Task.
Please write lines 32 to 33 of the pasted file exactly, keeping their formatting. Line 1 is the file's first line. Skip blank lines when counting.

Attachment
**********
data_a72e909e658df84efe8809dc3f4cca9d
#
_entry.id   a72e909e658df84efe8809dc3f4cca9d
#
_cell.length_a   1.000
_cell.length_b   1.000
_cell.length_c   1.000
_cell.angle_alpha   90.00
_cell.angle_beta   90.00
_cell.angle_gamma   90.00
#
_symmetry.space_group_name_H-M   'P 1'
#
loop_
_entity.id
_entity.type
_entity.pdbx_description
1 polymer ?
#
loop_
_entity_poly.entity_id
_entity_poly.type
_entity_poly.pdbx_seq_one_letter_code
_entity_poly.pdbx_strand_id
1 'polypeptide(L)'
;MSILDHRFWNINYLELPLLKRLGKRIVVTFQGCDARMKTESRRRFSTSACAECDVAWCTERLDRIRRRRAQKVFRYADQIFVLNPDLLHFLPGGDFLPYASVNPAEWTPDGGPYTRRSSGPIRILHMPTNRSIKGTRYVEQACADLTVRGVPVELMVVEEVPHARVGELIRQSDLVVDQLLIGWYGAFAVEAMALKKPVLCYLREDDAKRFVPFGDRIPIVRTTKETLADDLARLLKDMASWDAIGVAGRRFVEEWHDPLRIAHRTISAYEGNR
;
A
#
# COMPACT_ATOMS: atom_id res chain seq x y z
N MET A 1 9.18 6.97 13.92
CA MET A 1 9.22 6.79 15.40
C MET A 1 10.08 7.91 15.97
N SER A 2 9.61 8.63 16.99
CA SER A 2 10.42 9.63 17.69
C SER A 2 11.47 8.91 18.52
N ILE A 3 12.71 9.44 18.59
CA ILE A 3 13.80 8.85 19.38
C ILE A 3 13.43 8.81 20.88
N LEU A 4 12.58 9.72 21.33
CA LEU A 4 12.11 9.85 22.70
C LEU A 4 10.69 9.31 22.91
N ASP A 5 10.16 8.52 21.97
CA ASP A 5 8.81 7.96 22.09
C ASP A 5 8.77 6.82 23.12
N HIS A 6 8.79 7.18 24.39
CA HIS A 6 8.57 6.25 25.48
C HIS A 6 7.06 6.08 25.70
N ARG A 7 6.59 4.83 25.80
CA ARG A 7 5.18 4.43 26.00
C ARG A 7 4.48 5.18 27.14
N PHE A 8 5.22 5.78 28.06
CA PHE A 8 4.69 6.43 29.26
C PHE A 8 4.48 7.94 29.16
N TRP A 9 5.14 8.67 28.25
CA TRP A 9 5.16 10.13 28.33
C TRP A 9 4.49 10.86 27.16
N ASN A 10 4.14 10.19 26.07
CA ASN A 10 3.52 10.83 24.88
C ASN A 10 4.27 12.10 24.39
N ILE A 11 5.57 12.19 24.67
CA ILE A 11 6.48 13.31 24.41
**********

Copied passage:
CA MET A 1 9.22 6.79 15.40
C MET A 1 10.08 7.91 15.97